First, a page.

Often with traveling or living abroad a seemingly mundane experience can turn out to be something of great intrigue. I went to acquire a printer which by any measure fits the definition of “mundane” and further falls under the category of “necessary evil”. Like going to the dentist. My experience shows that Printer companies told their engineers to assume the mantra of Henry Ford who reportedly said “I will give you the car if you contract the parts through me” Replace that distributor with a thimble sized ink cartridge needing replacement and you have a financial winner. We found a particular model online boasting a larger ink reservoir said deliver printed pages in the thousands. Done deal!
We hailed a taxi and experienced yet another bumpy and congested ride that delivered us to our downtown Yangon destination. It is called “Technoland” and best described as the Myanmar baby-brother version of Best Buy with that noxious overwhelm of the big box store. Technoland is located on a street full of other technology based businesses with wares ranging from computers to phones to audio systems. (The Burmese love to play music and speeches very loud.) Yangon likes to keep similar industries located together on the same street or neighborhood. I know not if all plumbing supplies on one lane stems from a military command-economy of the past or simply emblematic of SE Asian culture but it is nice if your looking for piping, electrical, whatever. Just how it is.
After making a purchase we had to wait for the salespeople to unpack the device, plug it in and complete a test print. These things always take several people to complete and our salesman was insistent. Perhaps to many times they have been burned by Chinese knock-off that failed to deliver on the faux brand name stamped on the device. (Makes you wonder if that Johnny Walker Red for $20 at the liquor store is really Johnny Walker and not a repackaged Chairman Mao simple grain whiskey.) Technoland’s proving it was real process was going to take 20 minutes which by international standards is time for a cup of coffee.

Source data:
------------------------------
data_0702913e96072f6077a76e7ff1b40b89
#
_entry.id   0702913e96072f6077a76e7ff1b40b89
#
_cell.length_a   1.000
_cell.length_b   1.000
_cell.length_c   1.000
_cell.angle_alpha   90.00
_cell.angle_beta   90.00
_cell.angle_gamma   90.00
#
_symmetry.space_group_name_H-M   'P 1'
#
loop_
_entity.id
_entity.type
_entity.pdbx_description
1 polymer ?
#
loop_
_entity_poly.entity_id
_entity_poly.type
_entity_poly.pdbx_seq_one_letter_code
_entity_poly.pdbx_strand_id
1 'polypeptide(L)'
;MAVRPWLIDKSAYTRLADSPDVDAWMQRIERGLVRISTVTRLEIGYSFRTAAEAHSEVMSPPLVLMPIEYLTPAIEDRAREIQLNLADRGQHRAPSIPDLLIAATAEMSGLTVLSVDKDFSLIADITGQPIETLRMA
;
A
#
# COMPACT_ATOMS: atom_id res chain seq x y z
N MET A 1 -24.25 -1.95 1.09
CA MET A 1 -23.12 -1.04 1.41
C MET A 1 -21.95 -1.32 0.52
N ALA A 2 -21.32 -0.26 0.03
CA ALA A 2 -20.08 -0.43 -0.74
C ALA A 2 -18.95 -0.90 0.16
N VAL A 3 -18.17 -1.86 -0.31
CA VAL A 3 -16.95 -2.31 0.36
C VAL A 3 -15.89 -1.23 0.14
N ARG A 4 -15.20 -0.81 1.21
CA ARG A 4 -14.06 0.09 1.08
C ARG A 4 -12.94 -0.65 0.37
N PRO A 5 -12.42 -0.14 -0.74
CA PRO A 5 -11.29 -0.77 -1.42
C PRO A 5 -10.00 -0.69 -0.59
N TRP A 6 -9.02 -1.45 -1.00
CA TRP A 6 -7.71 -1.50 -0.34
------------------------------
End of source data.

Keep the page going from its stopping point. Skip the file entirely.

We stepped out the front door to locate a local tea shop and scanned up and down the street to see only electronic gadgetry. Lo and behold just across from us was Moe Coffee Shop. Interesting name. I don’t know if they forgot the possessive apostrophe-“s”, misspelled “more” or named it after one of the Stooges. Legitimate options. We ambled over with aromatic anticipation only to be shocked and bemused by polka music booming from loud speakers in each of the corners. The oompahs’ immediately conjured images of stout madchens fisting eight steins of lager and tables of lederhosed’ Germans performing the chicken dance. Not typical Yangon music nor imagery but it worked. Some credit to Moe Coffee house for this irregular sound because do boast a music theme. Photos of Elvis, the Beatles, Bob Marley, Bruce Springsteen and more decorate each of the walls. There was no jailhouse rock.
A quick search of TripAdvisor surfaced nothing as Moe’s is not a member of this tourist app. Isn’t everything rated on TripAdvisor? The eventual upward glance up from my screen presented yet more intrigue in the form of a high-end stereo system complete with Bose speakers in each corner and a stack of amplifiers to provide the juice. Behind the counter was an older man easily in his 70’s operating it all with racks of CD’s on shelving behind. I think that was his only job. Surely all electronics were purchased within a stones throw of the front door. As I marveled at Bavarian rhythms my disappearing Americano gave way to a funky Latin beat and eventuality of Ritchie Valens. That matched my caffeine buzz. Myanmar, Burmese culture, Polka, La Bomba. Beautiful.
So I found a new spot in downtown that is unique and off the beaten path. Nothing special about the coffee but an elder DJ and jukebox possibility of Johnny Cash is enough of a draw.